1923- Developers S.H. Woodruff and Canadian William Whitley start advertising lots for sale in Hollywoodland, beneath their giant new Hollywoodland sign. The sign originally was covered with lightbulbs. It collapsed and was repaired in 1939, the 'land' part never restored. The Hollywood Sign was made over again in 1978.

1924- After the failed Beer Hall Putsch, Nazis party leader Adolph Hitler was sentenced by a German court to 5 years in prison. He serves only 8 months in a beautiful lodge in Bavaria named Castle Landsberg and uses the time to write Mein Kampf.

1932- The baby of Charles Lindbergh and Anne Morrow Lindbergh was kidnapped from their home.

1939- Generalissimo Francisco Franco announces the end of the Spanish Civil War, which had been raging since 1936.

1944- Tex Avery's "Screwball Squirrel" Only a few shorts were made. As animator Bob Givens reminisced:" Eventually, everyone found that squirrel just too annoying!"

1945- OKINAWA- The Marines land and the battle began. Because it was not a conquered territory, but part of the home Japanese islands, Washington weighed it’s decision to use the atomic bomb by its observation of how tough Okinawa was, indicating how tough it would be to land on mainland Japan, only 360 miles away.
The fighting was brutal, hand to hand with bayonets and flame-throwers. Of the 125,000 man Japanese garrison only 7,500 didn’t fight to the death, and many civilians threw themselves off cliffs in mass suicide. A children's class trip visiting from Tokyo who were caught in the battle, were shown by soldiers how to cluster themselves around a single hand grenade, so as to save on the number needed. Today there is a shrine to their memory. The Cave of the Maidens is dedicated to a group of schoolgirls who hid in a cave and when the Americans heard Japanese voices inside and none would answer their calls to come out and surrender, filled the cave with flamethrower fire.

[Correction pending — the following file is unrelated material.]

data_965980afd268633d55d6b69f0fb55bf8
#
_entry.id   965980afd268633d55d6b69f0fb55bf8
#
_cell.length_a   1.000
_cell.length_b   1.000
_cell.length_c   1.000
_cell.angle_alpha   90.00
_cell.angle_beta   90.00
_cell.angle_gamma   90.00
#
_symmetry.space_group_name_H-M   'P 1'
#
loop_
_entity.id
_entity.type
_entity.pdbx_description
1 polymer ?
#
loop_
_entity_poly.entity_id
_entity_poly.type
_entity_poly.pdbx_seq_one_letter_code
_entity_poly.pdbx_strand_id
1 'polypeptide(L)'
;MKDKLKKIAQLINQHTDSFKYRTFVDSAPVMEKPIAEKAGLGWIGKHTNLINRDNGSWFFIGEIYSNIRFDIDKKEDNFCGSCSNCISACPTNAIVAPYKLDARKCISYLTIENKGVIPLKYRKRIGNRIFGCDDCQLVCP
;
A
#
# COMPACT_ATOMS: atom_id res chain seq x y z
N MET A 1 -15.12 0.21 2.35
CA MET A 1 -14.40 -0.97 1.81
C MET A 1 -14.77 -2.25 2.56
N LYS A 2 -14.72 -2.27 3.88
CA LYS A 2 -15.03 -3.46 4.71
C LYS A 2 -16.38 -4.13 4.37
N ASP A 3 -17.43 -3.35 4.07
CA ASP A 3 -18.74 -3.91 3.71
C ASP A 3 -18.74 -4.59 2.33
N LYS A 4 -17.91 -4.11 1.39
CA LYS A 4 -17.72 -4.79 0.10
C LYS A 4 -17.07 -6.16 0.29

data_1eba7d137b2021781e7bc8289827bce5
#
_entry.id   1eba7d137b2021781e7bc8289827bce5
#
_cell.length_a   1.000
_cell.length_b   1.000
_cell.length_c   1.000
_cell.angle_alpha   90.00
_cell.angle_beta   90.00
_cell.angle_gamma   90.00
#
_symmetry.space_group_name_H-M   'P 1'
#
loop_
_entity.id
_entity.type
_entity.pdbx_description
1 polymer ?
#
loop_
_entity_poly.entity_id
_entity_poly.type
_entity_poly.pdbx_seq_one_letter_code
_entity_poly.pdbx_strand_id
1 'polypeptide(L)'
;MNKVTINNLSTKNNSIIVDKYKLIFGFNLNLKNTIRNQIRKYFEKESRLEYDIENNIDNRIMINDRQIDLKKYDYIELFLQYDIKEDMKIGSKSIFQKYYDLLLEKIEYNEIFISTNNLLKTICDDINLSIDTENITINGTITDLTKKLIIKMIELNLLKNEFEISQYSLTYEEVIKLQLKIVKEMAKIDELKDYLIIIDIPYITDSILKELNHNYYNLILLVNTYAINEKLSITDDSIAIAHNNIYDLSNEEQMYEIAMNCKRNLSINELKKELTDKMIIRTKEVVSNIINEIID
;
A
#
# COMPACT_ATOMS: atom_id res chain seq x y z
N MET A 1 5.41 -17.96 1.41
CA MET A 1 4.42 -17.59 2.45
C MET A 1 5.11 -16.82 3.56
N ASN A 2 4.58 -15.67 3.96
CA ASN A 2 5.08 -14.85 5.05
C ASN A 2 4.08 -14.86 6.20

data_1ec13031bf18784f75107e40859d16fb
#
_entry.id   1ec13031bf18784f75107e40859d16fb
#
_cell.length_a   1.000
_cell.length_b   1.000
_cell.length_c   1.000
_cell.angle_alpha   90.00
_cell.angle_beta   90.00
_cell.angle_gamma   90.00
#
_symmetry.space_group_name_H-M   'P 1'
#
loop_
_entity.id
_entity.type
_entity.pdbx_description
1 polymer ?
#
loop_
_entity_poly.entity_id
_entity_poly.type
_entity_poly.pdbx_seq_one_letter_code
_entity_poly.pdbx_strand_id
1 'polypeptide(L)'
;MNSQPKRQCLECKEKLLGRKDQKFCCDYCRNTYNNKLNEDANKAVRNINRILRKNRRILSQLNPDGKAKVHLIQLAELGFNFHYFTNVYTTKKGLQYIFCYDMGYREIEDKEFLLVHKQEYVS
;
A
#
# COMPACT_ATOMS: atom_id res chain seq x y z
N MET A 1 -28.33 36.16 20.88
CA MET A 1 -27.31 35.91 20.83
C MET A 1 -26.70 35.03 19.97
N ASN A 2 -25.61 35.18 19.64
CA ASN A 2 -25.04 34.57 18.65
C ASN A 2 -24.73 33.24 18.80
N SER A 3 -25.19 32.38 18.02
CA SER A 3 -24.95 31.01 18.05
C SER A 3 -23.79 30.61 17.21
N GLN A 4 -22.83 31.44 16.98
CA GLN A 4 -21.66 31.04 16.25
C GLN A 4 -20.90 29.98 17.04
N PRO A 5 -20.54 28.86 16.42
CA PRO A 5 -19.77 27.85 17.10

Almost every American soldier who was captured was executed. The U.S. Navy suffered the worst number of ships sunk and men killed since Pearl Harbor. There were 1,900 Kamikaze plane attacks. U.S. casualties were so high the government re-imposed a press blackout.
This battle has the rare distinction like the Plains of Abraham in 1759 where both opposing generals died. US General Simon Bolivar Buckner, whose father had fought Ulysses Grant in the Civil War, was killed by an artillery round three days before the battles end. Japanese General Usijima committed hari-kiri almost at the same time.

1945- Adolph Hitler moved his headquarters from the Reich Chancellery to a bunker deep below it’s street level.

1949- Zsa Zsa Gabor married George Sanders.

1954- The U.S. Air Force Academy was established at Colorado Springs.

1961- Rev Jim Bakker and Tammy Faye Bakker get married.